Started in small-town Williamsport, PA, as a pastime for boys, Little League’s popularity exploded after WWII as hundreds of leagues started up and the Little League World Series became a major event.
Like the bicycle, the marathon, and the roller-skating crazes that came before it, the pickleball (sometimes “pickle-ball” in newspapers) craze is sweeping the nation. Though it has elements of ping-pong, tennis, and badminton, it is a unique sport of its own. According to USA Pickleball’s website, three neighbors “Congressman Joel Pritchard, Barney McCallum, and Bill Bell […]
Dueling newspaper editors! Spring frocks of 1899! Baseball’s Opening Day (in 1921)! Discover them all by following our newly launched Twitter account @ChronAmLOC highlighting news and articles from the Chronicling America online historic newspaper collection.
From the Roaring Twenties to World War II, women’s fashion moved from the shorter, calf-revealing dresses of Flapper style to lowered hemlines and Hollywood glam. This is part 2 of a 3-part series that will span fashion history from 1900 to 1960.
Althea Gibson dominated women’s tennis in the 1950s, winning titles at all of the major tournaments. But as the first African American woman to win those events, and in some cases, the first to be allowed to play in them, the road was rough.
June is Lesbian, Gay, Bisexual, Transgender, and Queer (LGBTQIA+) Pride Month. LGBTQIA+ is an acronym used in the Library’s collection policy statement to signify lesbian, gay, bisexual, transgender, queer, intersex, and asexual. In honor of Pride Month, I wanted to highlight titles and anthologies within our collection that either include queer characters, were created by LGBTQIA+ talent and creators, or serve as memorable firsts in comics history.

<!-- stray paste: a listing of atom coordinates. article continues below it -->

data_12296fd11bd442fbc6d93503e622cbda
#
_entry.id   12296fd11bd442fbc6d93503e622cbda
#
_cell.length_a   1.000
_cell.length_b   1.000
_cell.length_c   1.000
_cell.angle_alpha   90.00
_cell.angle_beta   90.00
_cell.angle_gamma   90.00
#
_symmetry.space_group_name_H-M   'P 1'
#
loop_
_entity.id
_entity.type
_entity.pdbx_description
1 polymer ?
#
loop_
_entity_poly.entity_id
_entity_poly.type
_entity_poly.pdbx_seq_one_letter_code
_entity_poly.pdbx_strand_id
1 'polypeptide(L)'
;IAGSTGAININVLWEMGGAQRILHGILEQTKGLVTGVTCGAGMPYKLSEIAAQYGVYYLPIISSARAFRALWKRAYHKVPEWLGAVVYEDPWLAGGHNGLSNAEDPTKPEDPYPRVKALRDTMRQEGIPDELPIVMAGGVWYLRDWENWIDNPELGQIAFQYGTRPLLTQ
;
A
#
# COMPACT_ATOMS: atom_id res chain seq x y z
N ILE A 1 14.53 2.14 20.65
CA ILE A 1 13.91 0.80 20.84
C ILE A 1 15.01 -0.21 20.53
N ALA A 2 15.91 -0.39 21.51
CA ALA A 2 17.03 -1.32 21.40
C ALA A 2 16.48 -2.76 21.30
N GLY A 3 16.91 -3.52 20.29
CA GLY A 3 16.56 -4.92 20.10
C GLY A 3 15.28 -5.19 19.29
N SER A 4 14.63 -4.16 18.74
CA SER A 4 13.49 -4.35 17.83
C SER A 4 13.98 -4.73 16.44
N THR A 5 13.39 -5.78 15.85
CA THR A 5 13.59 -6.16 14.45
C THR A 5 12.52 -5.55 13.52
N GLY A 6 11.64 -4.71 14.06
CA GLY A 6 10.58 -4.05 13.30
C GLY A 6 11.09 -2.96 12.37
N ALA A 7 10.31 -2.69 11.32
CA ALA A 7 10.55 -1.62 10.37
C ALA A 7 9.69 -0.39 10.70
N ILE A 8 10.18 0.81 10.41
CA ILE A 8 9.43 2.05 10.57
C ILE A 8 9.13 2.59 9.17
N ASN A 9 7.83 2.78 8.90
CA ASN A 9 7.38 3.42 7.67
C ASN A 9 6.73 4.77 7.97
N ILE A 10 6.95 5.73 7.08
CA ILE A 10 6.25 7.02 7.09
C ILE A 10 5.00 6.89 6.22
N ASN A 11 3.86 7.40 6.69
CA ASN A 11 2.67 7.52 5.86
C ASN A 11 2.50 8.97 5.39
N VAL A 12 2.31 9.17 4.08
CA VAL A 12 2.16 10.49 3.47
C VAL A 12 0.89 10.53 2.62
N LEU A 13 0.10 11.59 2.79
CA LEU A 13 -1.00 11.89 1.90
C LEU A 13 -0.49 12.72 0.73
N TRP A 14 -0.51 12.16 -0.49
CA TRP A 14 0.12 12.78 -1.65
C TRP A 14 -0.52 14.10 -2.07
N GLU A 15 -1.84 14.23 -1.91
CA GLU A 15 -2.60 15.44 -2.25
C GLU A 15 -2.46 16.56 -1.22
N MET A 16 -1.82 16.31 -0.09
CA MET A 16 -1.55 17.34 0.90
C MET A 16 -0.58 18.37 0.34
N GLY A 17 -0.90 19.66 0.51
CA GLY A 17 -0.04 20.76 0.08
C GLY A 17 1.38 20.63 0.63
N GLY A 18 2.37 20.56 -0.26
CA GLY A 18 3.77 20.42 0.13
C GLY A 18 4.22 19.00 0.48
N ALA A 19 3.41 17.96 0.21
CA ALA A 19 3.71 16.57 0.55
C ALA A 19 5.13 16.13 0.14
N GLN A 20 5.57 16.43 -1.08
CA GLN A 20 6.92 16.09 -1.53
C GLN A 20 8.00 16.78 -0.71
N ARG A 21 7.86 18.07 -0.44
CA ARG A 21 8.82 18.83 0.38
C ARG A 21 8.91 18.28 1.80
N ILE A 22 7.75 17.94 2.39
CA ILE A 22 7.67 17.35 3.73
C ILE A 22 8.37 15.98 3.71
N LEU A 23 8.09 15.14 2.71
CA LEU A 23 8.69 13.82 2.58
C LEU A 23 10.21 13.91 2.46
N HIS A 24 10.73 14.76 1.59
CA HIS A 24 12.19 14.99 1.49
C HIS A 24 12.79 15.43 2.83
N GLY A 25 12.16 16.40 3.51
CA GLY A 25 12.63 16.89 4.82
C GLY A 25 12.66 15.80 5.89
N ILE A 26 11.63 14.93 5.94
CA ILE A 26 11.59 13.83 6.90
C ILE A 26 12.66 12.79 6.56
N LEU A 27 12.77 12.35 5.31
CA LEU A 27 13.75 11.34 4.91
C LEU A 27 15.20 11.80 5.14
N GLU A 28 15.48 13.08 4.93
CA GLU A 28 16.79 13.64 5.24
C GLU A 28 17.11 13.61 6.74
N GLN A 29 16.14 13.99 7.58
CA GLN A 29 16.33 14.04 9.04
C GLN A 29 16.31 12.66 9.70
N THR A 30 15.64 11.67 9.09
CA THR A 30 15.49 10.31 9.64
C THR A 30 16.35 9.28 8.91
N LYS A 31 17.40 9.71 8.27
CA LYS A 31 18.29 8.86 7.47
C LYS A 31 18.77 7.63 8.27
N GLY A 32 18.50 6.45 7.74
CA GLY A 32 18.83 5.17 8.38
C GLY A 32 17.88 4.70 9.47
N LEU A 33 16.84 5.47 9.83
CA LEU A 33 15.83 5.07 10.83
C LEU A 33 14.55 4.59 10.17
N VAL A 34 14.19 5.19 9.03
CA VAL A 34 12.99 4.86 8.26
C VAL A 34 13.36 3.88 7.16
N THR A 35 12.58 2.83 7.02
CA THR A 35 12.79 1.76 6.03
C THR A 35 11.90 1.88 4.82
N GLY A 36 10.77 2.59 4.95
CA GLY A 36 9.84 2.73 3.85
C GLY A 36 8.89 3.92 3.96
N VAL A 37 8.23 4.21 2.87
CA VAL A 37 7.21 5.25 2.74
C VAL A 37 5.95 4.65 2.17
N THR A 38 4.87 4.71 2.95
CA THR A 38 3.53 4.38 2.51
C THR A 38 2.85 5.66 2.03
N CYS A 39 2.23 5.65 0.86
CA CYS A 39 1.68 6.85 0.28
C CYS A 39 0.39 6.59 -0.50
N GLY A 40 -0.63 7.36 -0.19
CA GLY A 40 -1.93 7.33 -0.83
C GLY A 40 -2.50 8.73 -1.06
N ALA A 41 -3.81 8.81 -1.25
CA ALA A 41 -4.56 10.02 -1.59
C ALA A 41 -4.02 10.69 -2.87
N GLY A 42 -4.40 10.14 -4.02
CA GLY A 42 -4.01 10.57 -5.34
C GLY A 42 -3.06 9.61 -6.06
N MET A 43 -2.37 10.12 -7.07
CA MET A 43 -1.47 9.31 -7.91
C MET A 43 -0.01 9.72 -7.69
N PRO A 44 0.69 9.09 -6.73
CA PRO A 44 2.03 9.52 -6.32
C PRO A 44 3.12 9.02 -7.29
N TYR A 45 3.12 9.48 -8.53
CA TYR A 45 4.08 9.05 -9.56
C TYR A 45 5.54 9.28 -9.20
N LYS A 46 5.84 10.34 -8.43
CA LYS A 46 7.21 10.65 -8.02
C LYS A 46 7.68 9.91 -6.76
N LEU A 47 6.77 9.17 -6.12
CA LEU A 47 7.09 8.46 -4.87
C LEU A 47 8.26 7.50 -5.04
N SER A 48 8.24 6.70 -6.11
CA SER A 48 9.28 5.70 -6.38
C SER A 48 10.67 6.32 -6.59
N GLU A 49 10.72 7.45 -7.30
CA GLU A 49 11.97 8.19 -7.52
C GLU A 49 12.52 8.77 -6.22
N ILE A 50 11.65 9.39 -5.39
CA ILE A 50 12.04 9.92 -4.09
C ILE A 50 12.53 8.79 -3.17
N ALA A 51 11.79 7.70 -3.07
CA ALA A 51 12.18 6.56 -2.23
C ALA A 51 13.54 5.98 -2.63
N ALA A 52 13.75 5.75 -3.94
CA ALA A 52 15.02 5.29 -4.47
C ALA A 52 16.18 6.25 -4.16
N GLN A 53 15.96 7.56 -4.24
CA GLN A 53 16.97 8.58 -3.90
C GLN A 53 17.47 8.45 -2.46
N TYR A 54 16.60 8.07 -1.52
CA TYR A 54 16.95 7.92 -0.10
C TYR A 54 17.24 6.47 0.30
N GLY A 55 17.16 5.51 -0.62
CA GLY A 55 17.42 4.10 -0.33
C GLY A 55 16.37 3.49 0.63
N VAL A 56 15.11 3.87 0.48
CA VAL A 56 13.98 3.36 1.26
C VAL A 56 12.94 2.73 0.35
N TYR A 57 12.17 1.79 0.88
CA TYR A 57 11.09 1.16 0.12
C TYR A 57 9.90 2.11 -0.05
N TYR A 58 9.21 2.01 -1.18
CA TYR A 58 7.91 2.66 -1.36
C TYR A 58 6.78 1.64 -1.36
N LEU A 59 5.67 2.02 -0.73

Women’s fashion has a long and colorful history and, in the 20th century, newspapers captured it all! You can find full newspaper pages with photographs of the latest fashions from Paris, department store advertisements with drawings of the popular frocks of the day, and articles covering social events and what fashionable people in attendance were […]
The following is a guest post by Arlene Balkansky. Arlene recently retired from being a librarian in the Newspaper and Current Periodical Reading Room, and was a regular writer for Headlines and Heroes. One hundred years ago, Greenwood, a prosperous Black neighborhood in Tulsa, Oklahoma, described as Black Wall Street, was destroyed by white mobs in […]
Tape v. Hurley (1885) is one the most important civil rights decisions that you’ve likely never heard of. The parents of American-born Mamie Tape successfully challenged a principal’s refusal to enroll their daughter and other children of Chinese heritage into the Spring Valley Primary School in San Francisco, California, seven decades before the landmark U.S. Supreme Court case Brown v. Board of Education.
The following post, written by Peter DeCraene, the 2020-21 Albert Einstein Distinguished Educator Fellow at the Library of Congress, was originally posted to the Teaching with the Library of Congress Blog. Books often surprise me – plot twists, different historical perspectives, or deeply drawn characters – but recently, I found a different kind of surprise […]